ing, for example, making sure that families with depression have health insurance or recognizing that, with depression, parents will need additional support to get tasks done.
Like a variety of other health services, access to care for depression may be influenced by geographic, physical, financial, sociocultural, and temporal barriers. Such barriers include transportation issues, physical disabilities, language barriers, cultural customs and beliefs, and health insurance coverage. Furthermore, an individual’s ability to access and use care may be affected by demographic characteristics (i.e., age, gender, education level, occupation, race/ethnicity), need (i.e., perceived health) and enabling characteristics (i.e., language, income, convenience, transportation, health system characteristics like infrastructure, linkages to a variety of providers). Stigma is a major barrier to seeking mental health treatment. Both self-stigma (people’s own responses to depression and help-seeking) and perceived stigma (perceptions of others’ negative responses) partially account for people’s reluctance to seek treatment (Barney et al., 2006; Halter, 2004). Many people are not familiar with treatment options, there is stigma associated with mental health treatments, and many providers are not aware of their patients’ preferences (Dwight-Johnson et al., 2000; Givens et al., 2007; Jaycox et al., 2006).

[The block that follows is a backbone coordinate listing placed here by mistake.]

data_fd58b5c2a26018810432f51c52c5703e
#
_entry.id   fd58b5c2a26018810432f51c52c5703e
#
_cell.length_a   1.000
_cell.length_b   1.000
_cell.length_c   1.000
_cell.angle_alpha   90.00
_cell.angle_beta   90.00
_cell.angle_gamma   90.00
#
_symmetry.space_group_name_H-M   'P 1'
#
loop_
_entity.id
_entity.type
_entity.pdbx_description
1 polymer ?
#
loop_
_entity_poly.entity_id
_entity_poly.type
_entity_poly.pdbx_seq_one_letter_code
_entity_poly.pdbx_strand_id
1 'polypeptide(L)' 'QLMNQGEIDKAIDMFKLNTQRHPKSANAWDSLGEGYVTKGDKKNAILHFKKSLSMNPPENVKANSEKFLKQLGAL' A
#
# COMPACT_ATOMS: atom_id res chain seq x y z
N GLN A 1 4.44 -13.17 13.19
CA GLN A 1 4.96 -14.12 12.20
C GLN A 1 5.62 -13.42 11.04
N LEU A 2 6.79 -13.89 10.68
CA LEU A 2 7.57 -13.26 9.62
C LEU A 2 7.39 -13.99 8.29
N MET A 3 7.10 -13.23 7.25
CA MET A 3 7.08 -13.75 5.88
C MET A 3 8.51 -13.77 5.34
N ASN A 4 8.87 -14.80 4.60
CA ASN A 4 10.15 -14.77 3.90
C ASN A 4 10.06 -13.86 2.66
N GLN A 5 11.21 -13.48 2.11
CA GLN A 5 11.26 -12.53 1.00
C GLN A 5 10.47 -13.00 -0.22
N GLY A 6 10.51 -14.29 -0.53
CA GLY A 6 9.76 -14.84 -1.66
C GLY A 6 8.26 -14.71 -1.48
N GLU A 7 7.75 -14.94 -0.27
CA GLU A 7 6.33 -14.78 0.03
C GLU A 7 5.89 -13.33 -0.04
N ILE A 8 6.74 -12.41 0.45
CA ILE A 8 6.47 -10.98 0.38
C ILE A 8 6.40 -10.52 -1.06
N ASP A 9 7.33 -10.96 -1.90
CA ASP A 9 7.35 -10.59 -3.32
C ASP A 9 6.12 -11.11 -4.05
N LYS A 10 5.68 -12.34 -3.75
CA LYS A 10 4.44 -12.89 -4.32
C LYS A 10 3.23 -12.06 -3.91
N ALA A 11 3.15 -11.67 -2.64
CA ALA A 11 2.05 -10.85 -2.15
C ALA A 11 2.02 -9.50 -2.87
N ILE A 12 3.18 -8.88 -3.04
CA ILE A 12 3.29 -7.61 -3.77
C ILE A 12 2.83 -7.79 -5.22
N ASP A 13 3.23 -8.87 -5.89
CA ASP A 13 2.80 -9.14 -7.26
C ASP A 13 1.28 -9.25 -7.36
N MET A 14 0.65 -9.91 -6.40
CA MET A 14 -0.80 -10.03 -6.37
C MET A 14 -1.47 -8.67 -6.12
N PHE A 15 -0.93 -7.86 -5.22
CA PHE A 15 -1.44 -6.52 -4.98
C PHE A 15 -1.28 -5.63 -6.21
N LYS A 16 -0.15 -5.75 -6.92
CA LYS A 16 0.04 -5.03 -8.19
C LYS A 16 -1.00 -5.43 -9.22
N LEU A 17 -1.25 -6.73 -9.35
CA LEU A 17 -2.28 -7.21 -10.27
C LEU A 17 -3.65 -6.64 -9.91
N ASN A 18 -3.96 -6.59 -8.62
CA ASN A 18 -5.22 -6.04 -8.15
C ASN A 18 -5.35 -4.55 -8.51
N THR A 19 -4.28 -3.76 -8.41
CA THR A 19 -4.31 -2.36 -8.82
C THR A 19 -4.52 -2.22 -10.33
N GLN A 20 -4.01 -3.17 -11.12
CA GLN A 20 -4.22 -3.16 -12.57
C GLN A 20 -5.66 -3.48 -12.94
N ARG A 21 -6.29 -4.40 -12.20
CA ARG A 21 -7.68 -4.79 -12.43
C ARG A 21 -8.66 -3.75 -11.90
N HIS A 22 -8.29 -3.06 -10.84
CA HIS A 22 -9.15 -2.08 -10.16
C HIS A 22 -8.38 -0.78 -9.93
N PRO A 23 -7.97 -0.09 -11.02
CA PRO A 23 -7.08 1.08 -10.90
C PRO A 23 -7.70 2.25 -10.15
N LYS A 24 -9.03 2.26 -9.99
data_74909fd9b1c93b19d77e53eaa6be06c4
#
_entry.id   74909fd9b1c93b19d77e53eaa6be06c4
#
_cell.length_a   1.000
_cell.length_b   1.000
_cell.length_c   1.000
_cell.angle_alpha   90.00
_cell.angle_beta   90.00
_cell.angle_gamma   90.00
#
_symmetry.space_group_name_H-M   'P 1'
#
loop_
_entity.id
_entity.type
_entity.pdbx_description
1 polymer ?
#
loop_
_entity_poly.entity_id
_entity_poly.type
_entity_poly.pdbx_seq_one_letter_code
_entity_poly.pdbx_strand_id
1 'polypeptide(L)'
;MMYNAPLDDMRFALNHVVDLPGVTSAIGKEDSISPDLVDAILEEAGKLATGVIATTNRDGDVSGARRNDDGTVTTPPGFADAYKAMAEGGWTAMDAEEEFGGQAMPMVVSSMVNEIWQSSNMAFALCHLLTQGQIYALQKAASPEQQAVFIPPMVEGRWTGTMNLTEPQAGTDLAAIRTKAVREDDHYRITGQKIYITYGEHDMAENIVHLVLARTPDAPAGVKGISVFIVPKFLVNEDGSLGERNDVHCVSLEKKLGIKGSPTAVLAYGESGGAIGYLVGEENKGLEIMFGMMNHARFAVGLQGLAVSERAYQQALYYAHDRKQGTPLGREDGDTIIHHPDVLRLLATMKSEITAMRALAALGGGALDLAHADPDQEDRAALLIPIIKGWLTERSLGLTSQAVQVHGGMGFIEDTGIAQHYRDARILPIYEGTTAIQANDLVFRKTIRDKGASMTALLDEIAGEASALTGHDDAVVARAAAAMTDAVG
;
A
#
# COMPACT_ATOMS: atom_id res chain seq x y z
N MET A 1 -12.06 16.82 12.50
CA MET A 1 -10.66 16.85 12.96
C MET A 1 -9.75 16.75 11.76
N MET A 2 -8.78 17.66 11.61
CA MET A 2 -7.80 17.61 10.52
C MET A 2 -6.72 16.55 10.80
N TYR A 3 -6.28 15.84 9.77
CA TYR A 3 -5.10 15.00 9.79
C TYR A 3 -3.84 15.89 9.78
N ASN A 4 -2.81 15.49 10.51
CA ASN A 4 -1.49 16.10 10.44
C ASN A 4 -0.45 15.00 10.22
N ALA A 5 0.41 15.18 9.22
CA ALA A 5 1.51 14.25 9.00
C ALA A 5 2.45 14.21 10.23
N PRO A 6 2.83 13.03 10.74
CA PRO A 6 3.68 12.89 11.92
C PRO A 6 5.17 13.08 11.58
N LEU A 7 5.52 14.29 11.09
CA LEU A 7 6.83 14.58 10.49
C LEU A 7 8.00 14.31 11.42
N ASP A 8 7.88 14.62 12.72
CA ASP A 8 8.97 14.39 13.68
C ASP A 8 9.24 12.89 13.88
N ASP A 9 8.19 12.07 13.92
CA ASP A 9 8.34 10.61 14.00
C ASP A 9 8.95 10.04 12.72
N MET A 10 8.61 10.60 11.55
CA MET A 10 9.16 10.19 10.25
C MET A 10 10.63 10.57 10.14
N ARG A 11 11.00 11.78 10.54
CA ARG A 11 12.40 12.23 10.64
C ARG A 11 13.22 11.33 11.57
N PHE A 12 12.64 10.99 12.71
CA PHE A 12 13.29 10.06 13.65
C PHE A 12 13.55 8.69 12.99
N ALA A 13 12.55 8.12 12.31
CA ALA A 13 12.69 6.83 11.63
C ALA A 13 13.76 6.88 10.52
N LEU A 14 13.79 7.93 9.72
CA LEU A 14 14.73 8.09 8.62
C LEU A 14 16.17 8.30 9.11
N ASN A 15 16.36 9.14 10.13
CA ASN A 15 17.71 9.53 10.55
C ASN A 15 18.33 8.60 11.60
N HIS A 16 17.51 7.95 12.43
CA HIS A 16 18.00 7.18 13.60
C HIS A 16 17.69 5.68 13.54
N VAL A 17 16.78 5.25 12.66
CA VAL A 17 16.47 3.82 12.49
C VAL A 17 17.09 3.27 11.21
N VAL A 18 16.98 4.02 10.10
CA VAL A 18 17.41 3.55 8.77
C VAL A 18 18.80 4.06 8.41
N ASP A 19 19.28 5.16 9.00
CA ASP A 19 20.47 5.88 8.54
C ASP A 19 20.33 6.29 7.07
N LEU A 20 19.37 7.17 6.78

A number of institutional and sociocultural barriers are responsible for causing and maintaining existing disparities in access to and quality of mental health services received by minority groups. A succinct summary of the complex constellation of barriers is that “disparities result from ongoing interactions among factors at the levels of the health care environment, health care organization, community, provider, and person throughout the course of the depression development and treatment-seeking process” (Chin et al., 2007; Van Voorhees et al., 2007, p. 1617). Social marginalization, which has played a key role in rendering some populations disproportionately vulnerable to and affected by incidence of depression, extends its adverse impact by limiting the engagement of and treatment in historically underserved communities (Aguilar-Gaxiola et al., 2008). These groups’ isolation from mainstream society because of linguistic barriers, geographic isolation, a history of oppression, racism, discrimination, poverty, and immigration status plays a key role in creating and perpetuating many of the barriers to treatment.
In addition to individual and provider barriers to care specific to depression in adults, a body of literature continues to document the system-level limitations in mental health care generally. As described in a 2006 Institute of Medicine report entitled Improving the Quality of Health Care